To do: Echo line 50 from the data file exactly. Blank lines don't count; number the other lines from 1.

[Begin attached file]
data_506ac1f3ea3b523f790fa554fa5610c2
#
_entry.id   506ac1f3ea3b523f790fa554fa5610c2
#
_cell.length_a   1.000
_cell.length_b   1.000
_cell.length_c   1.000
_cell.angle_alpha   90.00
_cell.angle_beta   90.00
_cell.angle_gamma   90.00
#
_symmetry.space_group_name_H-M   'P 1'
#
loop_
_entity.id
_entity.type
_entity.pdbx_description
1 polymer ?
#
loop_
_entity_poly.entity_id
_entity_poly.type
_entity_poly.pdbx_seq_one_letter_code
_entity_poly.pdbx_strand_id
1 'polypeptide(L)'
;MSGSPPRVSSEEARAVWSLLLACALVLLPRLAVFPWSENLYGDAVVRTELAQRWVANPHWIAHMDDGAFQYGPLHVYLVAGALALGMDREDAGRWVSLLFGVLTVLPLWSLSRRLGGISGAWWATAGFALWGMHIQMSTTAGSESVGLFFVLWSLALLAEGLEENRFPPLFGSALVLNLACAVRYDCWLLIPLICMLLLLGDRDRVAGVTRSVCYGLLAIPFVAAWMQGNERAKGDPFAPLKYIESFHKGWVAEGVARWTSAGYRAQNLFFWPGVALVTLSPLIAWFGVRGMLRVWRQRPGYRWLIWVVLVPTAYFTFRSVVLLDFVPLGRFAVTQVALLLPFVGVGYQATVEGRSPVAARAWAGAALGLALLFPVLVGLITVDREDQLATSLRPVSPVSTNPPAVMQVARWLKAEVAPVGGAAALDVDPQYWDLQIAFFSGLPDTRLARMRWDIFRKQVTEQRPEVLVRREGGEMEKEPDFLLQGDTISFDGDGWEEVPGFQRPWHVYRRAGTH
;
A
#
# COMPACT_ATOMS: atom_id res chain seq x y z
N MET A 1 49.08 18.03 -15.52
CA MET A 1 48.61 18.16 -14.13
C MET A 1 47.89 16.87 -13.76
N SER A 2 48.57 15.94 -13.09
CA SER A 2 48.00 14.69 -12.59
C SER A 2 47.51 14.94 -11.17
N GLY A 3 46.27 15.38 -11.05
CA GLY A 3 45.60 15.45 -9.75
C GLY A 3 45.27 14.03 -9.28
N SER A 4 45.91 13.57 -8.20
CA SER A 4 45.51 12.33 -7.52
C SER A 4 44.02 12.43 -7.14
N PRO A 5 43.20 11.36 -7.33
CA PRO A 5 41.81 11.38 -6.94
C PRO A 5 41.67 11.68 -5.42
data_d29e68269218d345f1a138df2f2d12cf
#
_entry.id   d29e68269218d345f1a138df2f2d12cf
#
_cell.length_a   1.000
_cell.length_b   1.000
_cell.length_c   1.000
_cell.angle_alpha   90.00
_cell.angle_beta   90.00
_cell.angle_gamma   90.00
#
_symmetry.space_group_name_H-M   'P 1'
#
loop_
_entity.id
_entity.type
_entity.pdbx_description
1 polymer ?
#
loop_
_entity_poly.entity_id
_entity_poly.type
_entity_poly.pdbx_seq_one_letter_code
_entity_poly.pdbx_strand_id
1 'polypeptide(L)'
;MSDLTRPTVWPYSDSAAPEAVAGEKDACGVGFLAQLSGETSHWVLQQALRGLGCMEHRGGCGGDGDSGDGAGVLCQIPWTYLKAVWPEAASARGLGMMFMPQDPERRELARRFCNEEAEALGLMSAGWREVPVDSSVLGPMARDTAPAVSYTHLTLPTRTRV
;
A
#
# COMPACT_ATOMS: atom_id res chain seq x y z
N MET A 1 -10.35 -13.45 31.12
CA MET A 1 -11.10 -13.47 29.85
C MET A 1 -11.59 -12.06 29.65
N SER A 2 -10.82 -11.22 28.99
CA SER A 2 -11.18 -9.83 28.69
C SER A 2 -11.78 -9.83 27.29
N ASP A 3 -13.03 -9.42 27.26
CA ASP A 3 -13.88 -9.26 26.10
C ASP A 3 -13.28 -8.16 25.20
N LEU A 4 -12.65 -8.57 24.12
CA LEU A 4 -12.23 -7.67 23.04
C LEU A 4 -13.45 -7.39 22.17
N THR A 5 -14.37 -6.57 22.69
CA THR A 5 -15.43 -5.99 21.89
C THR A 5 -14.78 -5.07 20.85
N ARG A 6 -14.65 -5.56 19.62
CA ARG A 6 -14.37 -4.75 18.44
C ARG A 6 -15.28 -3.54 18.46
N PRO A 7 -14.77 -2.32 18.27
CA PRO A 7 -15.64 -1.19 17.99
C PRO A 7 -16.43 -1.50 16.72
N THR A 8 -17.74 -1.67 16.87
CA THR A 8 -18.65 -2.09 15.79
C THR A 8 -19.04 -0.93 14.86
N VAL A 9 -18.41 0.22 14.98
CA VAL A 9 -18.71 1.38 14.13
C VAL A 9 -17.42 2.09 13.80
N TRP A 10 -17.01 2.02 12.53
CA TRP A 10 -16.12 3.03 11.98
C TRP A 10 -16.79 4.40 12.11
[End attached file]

_cell.length_a   1.000